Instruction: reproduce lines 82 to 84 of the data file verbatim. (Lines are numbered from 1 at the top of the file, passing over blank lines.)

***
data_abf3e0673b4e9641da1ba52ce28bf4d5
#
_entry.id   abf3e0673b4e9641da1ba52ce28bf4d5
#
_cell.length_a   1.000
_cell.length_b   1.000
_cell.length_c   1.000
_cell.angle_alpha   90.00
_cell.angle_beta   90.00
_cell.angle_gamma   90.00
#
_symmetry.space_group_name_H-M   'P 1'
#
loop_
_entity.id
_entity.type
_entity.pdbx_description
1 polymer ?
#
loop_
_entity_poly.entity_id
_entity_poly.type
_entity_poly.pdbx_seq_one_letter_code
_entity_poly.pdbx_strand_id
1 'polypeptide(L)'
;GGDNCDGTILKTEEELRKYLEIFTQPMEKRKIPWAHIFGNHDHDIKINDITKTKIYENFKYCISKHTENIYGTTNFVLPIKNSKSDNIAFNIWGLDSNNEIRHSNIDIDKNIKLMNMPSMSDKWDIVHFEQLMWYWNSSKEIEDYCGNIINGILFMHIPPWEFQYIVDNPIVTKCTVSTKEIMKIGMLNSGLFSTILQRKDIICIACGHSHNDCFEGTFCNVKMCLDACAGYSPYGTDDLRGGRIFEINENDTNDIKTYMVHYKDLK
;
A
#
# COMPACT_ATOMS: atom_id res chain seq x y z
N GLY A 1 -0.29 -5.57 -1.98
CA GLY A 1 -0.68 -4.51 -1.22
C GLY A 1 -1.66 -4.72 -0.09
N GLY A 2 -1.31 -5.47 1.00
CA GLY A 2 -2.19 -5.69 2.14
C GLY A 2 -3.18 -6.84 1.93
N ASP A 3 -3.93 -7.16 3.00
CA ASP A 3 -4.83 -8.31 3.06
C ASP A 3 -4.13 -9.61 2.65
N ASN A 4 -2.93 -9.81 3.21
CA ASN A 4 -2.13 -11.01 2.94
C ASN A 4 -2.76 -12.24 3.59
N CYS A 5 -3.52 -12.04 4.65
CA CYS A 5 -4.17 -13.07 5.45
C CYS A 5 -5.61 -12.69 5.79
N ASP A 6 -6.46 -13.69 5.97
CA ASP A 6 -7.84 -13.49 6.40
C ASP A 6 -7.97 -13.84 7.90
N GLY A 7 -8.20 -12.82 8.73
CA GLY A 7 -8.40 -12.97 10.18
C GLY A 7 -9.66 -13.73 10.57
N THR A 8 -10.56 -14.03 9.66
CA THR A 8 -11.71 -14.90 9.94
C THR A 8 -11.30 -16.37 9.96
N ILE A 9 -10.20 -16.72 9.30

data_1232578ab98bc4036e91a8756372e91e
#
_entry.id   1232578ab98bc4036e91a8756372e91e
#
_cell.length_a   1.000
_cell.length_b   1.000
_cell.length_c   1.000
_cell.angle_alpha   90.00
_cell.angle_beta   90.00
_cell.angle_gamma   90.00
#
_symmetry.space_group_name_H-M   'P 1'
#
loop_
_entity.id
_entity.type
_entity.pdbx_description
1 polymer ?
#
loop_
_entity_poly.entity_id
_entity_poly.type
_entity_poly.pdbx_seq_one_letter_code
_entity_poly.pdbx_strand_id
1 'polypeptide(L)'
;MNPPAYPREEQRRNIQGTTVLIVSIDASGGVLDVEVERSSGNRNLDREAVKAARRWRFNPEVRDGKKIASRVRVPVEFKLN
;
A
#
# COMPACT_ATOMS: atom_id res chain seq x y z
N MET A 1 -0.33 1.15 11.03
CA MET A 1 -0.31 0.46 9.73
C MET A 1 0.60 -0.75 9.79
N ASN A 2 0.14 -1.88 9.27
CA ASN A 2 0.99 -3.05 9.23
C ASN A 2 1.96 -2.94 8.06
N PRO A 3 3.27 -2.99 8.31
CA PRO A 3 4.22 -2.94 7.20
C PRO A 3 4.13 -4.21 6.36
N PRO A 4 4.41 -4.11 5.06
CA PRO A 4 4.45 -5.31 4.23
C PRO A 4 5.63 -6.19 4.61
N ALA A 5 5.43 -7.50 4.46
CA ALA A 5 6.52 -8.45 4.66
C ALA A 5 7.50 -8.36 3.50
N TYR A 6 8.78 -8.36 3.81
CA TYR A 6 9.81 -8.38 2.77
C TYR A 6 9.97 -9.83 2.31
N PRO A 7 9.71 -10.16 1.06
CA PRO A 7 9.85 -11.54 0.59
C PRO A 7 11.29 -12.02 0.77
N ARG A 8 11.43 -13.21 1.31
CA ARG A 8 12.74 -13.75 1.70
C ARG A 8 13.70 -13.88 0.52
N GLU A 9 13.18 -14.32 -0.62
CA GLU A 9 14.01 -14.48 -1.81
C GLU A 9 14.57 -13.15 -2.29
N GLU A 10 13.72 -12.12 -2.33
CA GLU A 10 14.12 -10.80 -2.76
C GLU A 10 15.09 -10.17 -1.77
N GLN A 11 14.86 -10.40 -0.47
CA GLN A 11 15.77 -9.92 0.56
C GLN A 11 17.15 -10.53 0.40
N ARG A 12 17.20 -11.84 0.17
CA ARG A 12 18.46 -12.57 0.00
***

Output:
;
A
#